The Federal Communications Commission (FCC) has proposed important changes to its equipment testing and authorization program under Part 15 and Part 68 of its rules that it says will streamline the approval process and expedite the introduction of new devices to the market.
In a Notice of Proposed Rulemaking issued in February 2013, the Commission proposed a number of changes to its existing equipment authorization program. The key changes include:
- TCB Authority—The FCC will no longer directly issue any grants of equipment authorization. Instead, telecommunications certification bodies (TCBs) will authorize all products subject to certification. TCBs will also be granted the authority to dismiss equipment authorization applications not in accordance with the Commission’s requirements. The Commission will also establish a “pre-approval guidance” procedure for TCBs to follow when evaluating types of equipment for which rules, requirements and/or measurement procedures are unclear.
- Post-Market Surveillance—The Commission will delineate post-market surveillance requirements of TCBs on the number and types of samples that a TCB must test. TCBs will also be authorized to request samples of equipment that they have previously certified directly from the certificate grantee.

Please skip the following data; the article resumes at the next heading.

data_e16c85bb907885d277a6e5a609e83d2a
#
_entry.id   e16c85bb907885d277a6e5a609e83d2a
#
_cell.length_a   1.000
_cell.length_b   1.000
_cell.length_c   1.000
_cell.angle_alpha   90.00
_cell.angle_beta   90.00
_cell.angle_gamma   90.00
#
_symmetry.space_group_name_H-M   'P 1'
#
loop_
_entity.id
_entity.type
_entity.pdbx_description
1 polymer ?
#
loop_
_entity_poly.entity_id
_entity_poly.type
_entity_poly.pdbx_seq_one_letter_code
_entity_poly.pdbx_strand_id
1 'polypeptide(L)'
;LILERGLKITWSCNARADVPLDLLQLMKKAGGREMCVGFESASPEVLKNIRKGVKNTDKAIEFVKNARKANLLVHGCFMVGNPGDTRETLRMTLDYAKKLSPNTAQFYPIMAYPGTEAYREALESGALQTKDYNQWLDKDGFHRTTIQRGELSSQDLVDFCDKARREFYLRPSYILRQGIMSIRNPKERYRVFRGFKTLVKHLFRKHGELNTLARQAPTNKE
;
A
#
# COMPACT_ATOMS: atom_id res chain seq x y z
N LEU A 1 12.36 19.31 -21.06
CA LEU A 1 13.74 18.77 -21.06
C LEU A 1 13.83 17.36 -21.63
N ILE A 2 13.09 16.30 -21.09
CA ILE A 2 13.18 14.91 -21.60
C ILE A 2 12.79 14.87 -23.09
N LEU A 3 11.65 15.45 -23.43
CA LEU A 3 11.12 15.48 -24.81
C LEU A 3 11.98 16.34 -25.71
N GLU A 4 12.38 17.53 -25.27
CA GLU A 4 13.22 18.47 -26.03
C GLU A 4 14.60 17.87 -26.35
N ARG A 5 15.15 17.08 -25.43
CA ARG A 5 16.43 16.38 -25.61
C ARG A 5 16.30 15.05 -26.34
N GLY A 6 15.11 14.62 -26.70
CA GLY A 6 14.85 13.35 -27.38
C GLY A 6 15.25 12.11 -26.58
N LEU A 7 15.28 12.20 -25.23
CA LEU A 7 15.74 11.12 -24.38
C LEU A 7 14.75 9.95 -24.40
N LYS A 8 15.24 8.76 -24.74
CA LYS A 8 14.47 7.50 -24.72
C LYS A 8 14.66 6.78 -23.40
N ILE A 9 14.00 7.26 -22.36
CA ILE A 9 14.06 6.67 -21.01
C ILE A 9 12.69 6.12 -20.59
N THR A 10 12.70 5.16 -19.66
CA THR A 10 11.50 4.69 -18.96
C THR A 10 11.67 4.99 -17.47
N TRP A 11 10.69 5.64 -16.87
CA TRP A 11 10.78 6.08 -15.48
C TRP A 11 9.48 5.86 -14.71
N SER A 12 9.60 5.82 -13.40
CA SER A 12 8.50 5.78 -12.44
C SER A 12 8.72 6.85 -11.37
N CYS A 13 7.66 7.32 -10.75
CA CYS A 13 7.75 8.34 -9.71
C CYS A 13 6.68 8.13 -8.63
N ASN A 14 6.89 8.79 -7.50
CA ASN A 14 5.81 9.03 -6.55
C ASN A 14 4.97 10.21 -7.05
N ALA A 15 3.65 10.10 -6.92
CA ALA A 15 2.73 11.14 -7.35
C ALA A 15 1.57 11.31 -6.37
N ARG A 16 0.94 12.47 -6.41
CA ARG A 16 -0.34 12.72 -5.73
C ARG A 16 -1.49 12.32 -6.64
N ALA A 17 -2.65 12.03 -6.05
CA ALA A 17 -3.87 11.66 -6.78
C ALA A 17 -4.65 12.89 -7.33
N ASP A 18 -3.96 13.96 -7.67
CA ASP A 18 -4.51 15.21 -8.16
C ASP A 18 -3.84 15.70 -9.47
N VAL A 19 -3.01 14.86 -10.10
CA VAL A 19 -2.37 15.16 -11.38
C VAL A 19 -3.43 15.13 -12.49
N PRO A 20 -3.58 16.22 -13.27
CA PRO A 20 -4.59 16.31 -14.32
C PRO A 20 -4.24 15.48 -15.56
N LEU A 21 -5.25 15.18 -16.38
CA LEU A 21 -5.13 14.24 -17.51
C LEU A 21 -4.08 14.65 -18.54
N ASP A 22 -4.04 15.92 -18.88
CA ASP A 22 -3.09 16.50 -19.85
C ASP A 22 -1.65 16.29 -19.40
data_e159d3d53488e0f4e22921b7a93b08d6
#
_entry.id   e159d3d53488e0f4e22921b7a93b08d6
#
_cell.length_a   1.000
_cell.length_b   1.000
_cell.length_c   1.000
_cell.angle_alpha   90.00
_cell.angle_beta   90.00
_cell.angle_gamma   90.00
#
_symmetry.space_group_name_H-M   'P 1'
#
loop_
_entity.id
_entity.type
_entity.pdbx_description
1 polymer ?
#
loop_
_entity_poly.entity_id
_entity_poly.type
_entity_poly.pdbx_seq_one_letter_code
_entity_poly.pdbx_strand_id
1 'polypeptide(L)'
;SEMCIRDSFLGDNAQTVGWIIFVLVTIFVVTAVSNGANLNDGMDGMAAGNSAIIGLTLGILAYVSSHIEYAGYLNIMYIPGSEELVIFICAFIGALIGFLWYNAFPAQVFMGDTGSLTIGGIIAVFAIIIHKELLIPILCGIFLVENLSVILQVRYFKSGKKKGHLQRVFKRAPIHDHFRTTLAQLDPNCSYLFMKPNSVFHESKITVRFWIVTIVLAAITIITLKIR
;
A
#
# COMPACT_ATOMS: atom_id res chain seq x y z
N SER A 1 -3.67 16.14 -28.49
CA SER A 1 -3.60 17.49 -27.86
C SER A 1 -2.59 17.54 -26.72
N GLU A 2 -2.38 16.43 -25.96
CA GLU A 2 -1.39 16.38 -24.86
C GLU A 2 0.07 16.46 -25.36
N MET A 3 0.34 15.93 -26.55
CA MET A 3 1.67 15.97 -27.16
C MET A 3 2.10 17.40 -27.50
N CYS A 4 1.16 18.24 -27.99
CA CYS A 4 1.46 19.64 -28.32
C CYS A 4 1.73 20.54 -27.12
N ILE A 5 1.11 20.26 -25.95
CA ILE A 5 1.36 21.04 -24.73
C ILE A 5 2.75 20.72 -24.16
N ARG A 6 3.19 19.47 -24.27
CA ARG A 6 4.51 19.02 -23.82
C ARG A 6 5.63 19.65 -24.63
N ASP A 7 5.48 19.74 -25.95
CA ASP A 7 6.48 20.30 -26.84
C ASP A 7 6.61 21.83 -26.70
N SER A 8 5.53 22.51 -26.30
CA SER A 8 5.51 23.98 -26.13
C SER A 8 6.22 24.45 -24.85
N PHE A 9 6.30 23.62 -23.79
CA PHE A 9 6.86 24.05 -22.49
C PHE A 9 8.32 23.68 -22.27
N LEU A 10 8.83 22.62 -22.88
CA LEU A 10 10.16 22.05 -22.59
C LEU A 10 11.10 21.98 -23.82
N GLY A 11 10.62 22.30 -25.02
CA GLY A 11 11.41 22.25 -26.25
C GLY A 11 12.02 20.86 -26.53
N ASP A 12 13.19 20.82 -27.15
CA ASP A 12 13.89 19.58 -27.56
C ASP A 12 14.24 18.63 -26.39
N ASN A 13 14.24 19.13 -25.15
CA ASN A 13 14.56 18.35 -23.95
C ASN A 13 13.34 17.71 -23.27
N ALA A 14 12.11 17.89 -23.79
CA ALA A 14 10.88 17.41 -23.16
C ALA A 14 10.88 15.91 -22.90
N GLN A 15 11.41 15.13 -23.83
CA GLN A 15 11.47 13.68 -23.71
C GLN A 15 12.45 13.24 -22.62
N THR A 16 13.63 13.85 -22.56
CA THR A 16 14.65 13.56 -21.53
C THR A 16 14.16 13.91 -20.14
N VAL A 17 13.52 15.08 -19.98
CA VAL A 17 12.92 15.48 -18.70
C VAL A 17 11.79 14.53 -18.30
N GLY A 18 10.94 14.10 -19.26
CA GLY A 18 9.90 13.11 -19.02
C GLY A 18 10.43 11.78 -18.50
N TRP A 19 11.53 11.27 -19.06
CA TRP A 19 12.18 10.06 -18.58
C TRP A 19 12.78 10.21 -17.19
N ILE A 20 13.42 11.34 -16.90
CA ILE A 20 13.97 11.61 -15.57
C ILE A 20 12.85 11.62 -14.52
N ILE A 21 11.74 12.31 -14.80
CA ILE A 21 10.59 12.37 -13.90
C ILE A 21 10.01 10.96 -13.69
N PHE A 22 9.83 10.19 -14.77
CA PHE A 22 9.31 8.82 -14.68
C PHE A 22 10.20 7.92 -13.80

- Assessing TCB Performance—The Commission proposes to appoint NIST (formerly the National Institute of Standards and Technology) as the designating authority for TCBs in the U.S. The Commission has also outlined a process to address TCB non-performance issues, short of the complete withdrawal of TCB designation.
- TCB Accreditation Standards—Under the proposed rule changes, TCBs would be accredited in accordance with the requirements of ISO/IEC 17011 and ISO/IEC 17065. These standards replace ISO/IEC Guides 58, 61 and 65.
- Testing Laboratories Accreditation—The FCC has proposed that all laboratories that test equipment subject to certification or approval under any of its rules be accredited to ISO/IEC 17025.
- Measurement Procedures—The Commission proposes to incorporate the requirements of ANSI C63.10-2009 into its rules as the procedure used to determine the compliance of intentional radiators, and ANSI C63.4-2009 as the procedure for assessing unintentional radiators.
The Commission hinted at the scope of changes in mid-2012, when it lifted restrictions limiting equipment identification codes to not more than three characters. In that Order, the Commission noted that it was exploring additional ways to improve the equipment authorization program, “including clarifying or modifying the administrative requirements and responsibilities of the Telecommunications Certification Bodies that perform equipment certification.”
Comments on the Commission’s proposed rule changes are due by late March.